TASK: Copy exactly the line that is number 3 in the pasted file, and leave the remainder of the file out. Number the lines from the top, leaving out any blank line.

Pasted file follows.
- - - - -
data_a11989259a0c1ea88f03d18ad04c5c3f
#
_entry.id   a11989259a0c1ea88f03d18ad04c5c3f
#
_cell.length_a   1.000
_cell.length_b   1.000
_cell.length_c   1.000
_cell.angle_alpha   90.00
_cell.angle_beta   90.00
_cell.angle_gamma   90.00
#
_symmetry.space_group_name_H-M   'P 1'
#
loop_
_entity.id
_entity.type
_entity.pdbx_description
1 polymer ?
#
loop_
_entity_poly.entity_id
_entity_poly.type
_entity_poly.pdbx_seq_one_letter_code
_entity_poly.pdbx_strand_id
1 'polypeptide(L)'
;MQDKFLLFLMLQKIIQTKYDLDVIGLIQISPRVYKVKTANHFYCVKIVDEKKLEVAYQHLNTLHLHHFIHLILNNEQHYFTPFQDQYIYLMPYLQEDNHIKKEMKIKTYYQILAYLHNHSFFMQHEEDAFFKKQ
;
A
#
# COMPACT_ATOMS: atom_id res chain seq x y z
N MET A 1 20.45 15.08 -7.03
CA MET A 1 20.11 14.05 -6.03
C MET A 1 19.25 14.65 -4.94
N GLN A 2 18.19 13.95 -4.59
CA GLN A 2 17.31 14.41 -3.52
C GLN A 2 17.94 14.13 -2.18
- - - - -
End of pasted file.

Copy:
_entry.id   a11989259a0c1ea88f03d18ad04c5c3f